Often evocative anthology of women's poems, prose, and photographs about choices that helped contour the authors' lives: a follow-up to the popular When I Am an Old Woman, I Shall Wear Purple, a collection of poems and stories on women's experience of aging and old age. Here, editor Martz (publisher of Papier Mache-Press) has chosen more than 60 pieces by authors who tell tales of decisions made and not made that, in retrospect, were defining moments. The selections cut across a spectrum of age, race, and ways of life, from young girls reflecting on relationships to old women reflecting upon their next meal. The terse title essay is by 85- year-old Nadine Stair, who says that ``If I had my life to live over...I'd dare to make more mistakes....I would be sillier....I would climb more mountains and swim more rivers....I would pick more daisies.'' Other entries speak of the choice to bear children- -or not to bear them; of pregnancies terminated or not terminated; of lovers taken or not taken; and, in Leslie Nyman's memorable ``Strawberries,''of lawns mowed or not mowed. A powerful poem, ``Vietnam,'' by Jennifer Lagier, lets the reader taste that war's residual poison. Speaking of her husband, a Vietnam vet, Lagier says, ``For a decade, we took Da Nang...to bed.'' The same cross- section of women—young, old, Asian, Caucasian—looks out from the dozen or so black and white photos that stand on their own throughout the book. Lacking the poignant immediacy of its predecessor—the difficult choices, for the most part, are viewed from a less vulnerable distance—but, still, an honorable and thought-provoking companion volume. (First printing of 70,000)
Privately published by Strunk of Cornell in 1918 and revised by his student E. B. White in 1959, that "little book" is back again with more White updatings.
Stricter than, say, Bergen Evans or W3 ("disinterested" means impartial — period), Strunk is in the last analysis (whoops — "A bankrupt expression") a unique guide (which means "without like or equal").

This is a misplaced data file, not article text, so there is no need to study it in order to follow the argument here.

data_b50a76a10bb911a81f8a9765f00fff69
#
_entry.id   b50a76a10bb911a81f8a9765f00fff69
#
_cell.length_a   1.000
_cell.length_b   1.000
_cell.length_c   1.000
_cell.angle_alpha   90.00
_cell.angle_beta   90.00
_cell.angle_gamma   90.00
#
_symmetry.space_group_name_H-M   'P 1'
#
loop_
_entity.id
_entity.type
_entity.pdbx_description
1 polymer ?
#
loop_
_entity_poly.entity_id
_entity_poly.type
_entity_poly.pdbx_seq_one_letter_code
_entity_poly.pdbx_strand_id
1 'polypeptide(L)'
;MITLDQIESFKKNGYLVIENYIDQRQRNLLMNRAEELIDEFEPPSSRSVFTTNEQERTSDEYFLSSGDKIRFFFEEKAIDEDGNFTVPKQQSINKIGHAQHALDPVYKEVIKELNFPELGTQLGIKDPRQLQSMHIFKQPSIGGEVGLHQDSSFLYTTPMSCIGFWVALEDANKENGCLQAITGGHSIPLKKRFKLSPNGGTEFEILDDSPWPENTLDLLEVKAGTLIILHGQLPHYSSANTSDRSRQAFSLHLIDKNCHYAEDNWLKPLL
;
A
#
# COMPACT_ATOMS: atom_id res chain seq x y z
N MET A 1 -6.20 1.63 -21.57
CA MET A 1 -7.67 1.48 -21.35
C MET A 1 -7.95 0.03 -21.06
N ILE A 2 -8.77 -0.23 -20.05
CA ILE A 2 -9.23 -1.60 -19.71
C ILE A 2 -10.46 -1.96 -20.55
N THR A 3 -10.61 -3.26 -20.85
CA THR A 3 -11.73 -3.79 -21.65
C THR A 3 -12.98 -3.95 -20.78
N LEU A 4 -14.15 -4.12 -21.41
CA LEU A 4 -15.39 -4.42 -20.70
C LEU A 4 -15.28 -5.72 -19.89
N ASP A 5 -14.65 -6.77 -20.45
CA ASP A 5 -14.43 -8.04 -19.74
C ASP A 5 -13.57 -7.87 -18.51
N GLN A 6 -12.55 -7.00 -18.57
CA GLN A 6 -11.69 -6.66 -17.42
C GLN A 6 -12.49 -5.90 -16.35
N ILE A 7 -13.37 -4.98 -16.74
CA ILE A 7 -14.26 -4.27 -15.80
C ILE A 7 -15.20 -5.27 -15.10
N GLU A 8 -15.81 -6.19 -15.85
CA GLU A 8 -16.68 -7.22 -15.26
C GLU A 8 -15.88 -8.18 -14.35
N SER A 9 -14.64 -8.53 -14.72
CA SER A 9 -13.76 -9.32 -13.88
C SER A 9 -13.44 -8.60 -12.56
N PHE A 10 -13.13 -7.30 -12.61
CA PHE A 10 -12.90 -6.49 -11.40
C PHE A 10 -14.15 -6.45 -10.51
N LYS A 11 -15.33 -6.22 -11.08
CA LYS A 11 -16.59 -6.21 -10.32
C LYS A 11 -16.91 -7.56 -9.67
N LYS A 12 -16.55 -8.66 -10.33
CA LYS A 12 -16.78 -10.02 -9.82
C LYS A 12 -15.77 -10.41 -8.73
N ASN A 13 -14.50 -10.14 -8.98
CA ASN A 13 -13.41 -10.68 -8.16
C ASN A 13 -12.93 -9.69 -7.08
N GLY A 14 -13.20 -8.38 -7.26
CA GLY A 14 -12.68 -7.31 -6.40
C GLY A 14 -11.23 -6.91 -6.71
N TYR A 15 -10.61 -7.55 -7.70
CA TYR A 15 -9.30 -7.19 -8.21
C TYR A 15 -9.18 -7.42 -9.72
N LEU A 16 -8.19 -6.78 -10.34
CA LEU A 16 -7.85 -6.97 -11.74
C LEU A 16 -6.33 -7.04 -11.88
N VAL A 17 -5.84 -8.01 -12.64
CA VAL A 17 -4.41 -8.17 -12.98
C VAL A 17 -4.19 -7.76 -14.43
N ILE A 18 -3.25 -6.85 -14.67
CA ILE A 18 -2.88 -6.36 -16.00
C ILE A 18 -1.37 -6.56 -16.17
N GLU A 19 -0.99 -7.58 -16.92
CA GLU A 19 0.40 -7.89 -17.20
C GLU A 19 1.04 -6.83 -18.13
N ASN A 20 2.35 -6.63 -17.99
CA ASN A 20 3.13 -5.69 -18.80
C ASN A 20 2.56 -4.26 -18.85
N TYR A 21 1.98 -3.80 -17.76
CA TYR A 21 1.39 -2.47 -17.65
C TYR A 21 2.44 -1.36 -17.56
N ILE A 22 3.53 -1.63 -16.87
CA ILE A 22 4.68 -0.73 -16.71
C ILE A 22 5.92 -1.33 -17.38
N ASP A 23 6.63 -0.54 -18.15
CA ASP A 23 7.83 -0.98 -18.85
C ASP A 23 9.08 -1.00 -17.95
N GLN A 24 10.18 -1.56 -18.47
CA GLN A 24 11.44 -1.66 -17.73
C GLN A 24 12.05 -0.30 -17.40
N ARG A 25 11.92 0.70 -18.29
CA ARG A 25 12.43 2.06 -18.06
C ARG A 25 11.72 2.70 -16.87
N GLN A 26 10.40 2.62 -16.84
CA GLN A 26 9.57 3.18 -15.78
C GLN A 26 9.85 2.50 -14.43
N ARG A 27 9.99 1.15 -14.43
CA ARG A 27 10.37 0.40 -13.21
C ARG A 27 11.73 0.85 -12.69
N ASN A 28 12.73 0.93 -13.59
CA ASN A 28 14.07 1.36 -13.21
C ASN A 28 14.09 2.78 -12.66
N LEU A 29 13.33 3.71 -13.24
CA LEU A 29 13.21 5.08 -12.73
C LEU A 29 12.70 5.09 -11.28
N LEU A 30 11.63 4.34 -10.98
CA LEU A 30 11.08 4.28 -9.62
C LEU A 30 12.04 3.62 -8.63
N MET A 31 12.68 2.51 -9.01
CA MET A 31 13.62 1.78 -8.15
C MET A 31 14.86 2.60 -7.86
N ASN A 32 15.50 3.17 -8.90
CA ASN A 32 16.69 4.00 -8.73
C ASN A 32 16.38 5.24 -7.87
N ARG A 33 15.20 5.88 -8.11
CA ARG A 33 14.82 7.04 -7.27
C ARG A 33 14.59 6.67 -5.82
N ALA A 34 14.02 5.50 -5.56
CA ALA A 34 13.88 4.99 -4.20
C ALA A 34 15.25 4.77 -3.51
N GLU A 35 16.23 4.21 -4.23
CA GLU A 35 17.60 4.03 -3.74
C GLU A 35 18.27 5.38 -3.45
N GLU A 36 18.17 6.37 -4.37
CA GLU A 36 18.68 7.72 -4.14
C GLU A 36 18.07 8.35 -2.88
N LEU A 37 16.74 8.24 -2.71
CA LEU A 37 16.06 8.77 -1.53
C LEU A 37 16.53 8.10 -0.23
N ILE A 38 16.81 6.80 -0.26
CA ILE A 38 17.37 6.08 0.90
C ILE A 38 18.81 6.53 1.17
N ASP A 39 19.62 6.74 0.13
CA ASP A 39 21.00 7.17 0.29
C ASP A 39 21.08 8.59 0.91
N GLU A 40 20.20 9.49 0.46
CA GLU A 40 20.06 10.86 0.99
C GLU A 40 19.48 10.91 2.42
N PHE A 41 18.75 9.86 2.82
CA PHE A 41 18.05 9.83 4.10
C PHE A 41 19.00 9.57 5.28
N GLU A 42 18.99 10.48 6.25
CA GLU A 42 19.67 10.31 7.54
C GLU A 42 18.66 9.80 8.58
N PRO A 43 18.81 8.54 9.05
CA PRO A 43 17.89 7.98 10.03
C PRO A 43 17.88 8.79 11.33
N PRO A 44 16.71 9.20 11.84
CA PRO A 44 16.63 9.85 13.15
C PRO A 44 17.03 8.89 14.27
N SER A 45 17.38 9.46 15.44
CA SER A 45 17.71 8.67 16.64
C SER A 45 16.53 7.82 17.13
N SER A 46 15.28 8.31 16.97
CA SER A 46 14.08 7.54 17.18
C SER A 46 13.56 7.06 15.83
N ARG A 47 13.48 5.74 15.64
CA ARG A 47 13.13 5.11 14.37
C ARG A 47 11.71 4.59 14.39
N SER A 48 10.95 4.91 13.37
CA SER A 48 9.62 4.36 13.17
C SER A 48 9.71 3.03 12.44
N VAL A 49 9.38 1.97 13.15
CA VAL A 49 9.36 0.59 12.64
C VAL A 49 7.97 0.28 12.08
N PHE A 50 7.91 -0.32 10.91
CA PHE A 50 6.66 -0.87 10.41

Noted jazz and pop record producer Thiele offers a chatty autobiography. Aided by record-business colleague Golden, Thiele traces his career from his start as a ``pubescent, novice jazz record producer'' in the 1940s through the '50s, when he headed Coral, Dot, and Roulette Records, and the '60s, when he worked for ABC and ran the famous Impulse! jazz label. At Coral, Thiele championed the work of ``hillbilly'' singer Buddy Holly, although the only sessions he produced with Holly were marred by saccharine strings. The producer specialized in more mainstream popsters like the irrepressibly perky Teresa Brewer (who later became his fourth wife) and the bubble-machine muzak-meister Lawrence Welk. At Dot, Thiele was instrumental in recording Jack Kerouac's famous beat- generation ramblings to jazz accompaniment (recordings that Dot's president found ``pornographic''), while also overseeing a steady stream of pop hits. He then moved to the Mafia-controlled Roulette label, where he observed the ``silk-suited, pinky-ringed'' entourage who frequented the label's offices. Incredibly, however, Thiele remembers the famously hard-nosed Morris Levy, who ran the label and was eventually convicted of extortion, as ``one of the kindest, most warm-hearted, and classiest music men I have ever known.'' At ABC/Impulse!, Thiele oversaw the classic recordings of John Coltrane, although he is the first to admit that Coltrane essentially produced his own sessions. Like many producers of the day, Thiele participated in the ownership of publishing rights to some of the songs he recorded; he makes no apology for this practice, which he calls ``entirely appropriate and without any ethical conflicts.'' A pleasant, if not exactly riveting, memoir that will be of most interest to those with a thirst for cocktail-hour stories of the record biz. (25 halftones, not seen)